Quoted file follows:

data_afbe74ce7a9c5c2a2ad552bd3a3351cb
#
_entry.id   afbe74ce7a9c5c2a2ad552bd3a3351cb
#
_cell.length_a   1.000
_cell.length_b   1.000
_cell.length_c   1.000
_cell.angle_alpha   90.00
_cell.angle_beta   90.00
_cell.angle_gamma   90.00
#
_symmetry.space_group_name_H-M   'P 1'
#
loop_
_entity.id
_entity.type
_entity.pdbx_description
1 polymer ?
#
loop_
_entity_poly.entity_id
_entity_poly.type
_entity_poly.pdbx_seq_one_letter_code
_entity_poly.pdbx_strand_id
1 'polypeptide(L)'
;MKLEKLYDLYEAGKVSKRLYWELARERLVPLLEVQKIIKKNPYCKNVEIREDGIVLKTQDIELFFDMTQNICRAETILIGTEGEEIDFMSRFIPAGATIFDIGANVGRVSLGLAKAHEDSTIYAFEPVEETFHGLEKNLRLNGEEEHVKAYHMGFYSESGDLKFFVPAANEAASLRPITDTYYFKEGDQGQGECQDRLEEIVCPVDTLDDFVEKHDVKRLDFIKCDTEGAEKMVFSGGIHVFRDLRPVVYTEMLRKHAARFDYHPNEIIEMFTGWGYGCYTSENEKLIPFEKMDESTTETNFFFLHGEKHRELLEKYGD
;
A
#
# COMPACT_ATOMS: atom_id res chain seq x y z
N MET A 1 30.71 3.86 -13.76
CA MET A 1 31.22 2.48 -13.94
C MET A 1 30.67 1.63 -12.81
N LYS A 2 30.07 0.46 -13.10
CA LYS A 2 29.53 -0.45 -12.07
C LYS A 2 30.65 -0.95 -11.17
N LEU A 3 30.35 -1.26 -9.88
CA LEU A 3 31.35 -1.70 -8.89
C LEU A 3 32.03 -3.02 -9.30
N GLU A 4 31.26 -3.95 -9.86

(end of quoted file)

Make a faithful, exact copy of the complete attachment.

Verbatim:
data_afbe74ce7a9c5c2a2ad552bd3a3351cb
#
_entry.id   afbe74ce7a9c5c2a2ad552bd3a3351cb
#
_cell.length_a   1.000
_cell.length_b   1.000
_cell.length_c   1.000
_cell.angle_alpha   90.00
_cell.angle_beta   90.00
_cell.angle_gamma   90.00
#
_symmetry.space_group_name_H-M   'P 1'
#
loop_
_entity.id
_entity.type
_entity.pdbx_description
1 polymer ?
#
loop_
_entity_poly.entity_id
_entity_poly.type
_entity_poly.pdbx_seq_one_letter_code
_entity_poly.pdbx_strand_id
1 'polypeptide(L)'
;MKLEKLYDLYEAGKVSKRLYWELARERLVPLLEVQKIIKKNPYCKNVEIREDGIVLKTQDIELFFDMTQNICRAETILIGTEGEEIDFMSRFIPAGATIFDIGANVGRVSLGLAKAHEDSTIYAFEPVEETFHGLEKNLRLNGEEEHVKAYHMGFYSESGDLKFFVPAANEAASLRPITDTYYFKEGDQGQGECQDRLEEIVCPVDTLDDFVEKHDVKRLDFIKCDTEGAEKMVFSGGIHVFRDLRPVVYTEMLRKHAARFDYHPNEIIEMFTGWGYGCYTSENEKLIPFEKMDESTTETNFFFLHGEKHRELLEKYGD
;
A
#
# COMPACT_ATOMS: atom_id res chain seq x y z
N MET A 1 30.71 3.86 -13.76
CA MET A 1 31.22 2.48 -13.94
C MET A 1 30.67 1.63 -12.81
N LYS A 2 30.07 0.46 -13.10
CA LYS A 2 29.53 -0.45 -12.07
C LYS A 2 30.65 -0.95 -11.17
N LEU A 3 30.35 -1.26 -9.88
CA LEU A 3 31.35 -1.70 -8.89
C LEU A 3 32.03 -3.02 -9.30
N GLU A 4 31.26 -3.95 -9.86